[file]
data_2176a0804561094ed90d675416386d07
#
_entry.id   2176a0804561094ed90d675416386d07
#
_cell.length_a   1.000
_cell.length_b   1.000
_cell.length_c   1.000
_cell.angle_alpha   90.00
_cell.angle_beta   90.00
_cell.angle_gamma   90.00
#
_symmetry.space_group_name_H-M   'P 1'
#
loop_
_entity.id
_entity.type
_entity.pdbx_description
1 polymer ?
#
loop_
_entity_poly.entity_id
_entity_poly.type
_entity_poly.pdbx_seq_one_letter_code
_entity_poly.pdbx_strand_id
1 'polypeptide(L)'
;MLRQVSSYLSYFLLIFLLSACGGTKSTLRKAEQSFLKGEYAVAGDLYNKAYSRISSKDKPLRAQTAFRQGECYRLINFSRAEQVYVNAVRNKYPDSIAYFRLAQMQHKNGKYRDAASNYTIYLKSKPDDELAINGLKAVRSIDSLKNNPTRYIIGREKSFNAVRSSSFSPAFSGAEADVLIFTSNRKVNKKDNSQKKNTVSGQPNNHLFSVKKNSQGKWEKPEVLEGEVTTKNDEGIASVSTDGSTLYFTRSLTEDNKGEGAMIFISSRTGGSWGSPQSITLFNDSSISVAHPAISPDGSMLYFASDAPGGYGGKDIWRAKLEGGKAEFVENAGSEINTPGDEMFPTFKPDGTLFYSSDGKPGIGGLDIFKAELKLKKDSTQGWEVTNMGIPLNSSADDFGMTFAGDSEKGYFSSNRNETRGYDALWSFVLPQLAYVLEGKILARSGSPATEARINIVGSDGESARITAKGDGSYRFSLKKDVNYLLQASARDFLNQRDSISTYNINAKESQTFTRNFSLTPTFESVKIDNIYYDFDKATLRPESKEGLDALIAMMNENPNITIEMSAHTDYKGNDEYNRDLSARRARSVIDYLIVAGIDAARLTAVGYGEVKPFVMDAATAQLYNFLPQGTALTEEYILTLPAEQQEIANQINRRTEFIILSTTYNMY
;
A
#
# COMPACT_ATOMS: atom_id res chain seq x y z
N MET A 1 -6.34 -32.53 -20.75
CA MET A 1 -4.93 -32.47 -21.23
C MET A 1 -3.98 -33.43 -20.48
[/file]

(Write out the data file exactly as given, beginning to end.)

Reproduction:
data_2176a0804561094ed90d675416386d07
#
_entry.id   2176a0804561094ed90d675416386d07
#
_cell.length_a   1.000
_cell.length_b   1.000
_cell.length_c   1.000
_cell.angle_alpha   90.00
_cell.angle_beta   90.00
_cell.angle_gamma   90.00
#
_symmetry.space_group_name_H-M   'P 1'
#
loop_
_entity.id
_entity.type
_entity.pdbx_description
1 polymer ?
#
loop_
_entity_poly.entity_id
_entity_poly.type
_entity_poly.pdbx_seq_one_letter_code
_entity_poly.pdbx_strand_id
1 'polypeptide(L)'
;MLRQVSSYLSYFLLIFLLSACGGTKSTLRKAEQSFLKGEYAVAGDLYNKAYSRISSKDKPLRAQTAFRQGECYRLINFSRAEQVYVNAVRNKYPDSIAYFRLAQMQHKNGKYRDAASNYTIYLKSKPDDELAINGLKAVRSIDSLKNNPTRYIIGREKSFNAVRSSSFSPAFSGAEADVLIFTSNRKVNKKDNSQKKNTVSGQPNNHLFSVKKNSQGKWEKPEVLEGEVTTKNDEGIASVSTDGSTLYFTRSLTEDNKGEGAMIFISSRTGGSWGSPQSITLFNDSSISVAHPAISPDGSMLYFASDAPGGYGGKDIWRAKLEGGKAEFVENAGSEINTPGDEMFPTFKPDGTLFYSSDGKPGIGGLDIFKAELKLKKDSTQGWEVTNMGIPLNSSADDFGMTFAGDSEKGYFSSNRNETRGYDALWSFVLPQLAYVLEGKILARSGSPATEARINIVGSDGESARITAKGDGSYRFSLKKDVNYLLQASARDFLNQRDSISTYNINAKESQTFTRNFSLTPTFESVKIDNIYYDFDKATLRPESKEGLDALIAMMNENPNITIEMSAHTDYKGNDEYNRDLSARRARSVIDYLIVAGIDAARLTAVGYGEVKPFVMDAATAQLYNFLPQGTALTEEYILTLPAEQQEIANQINRRTEFIILSTTYNMY
;
A
#
# COMPACT_ATOMS: atom_id res chain seq x y z
N MET A 1 -6.34 -32.53 -20.75
CA MET A 1 -4.93 -32.47 -21.23
C MET A 1 -3.98 -33.43 -20.48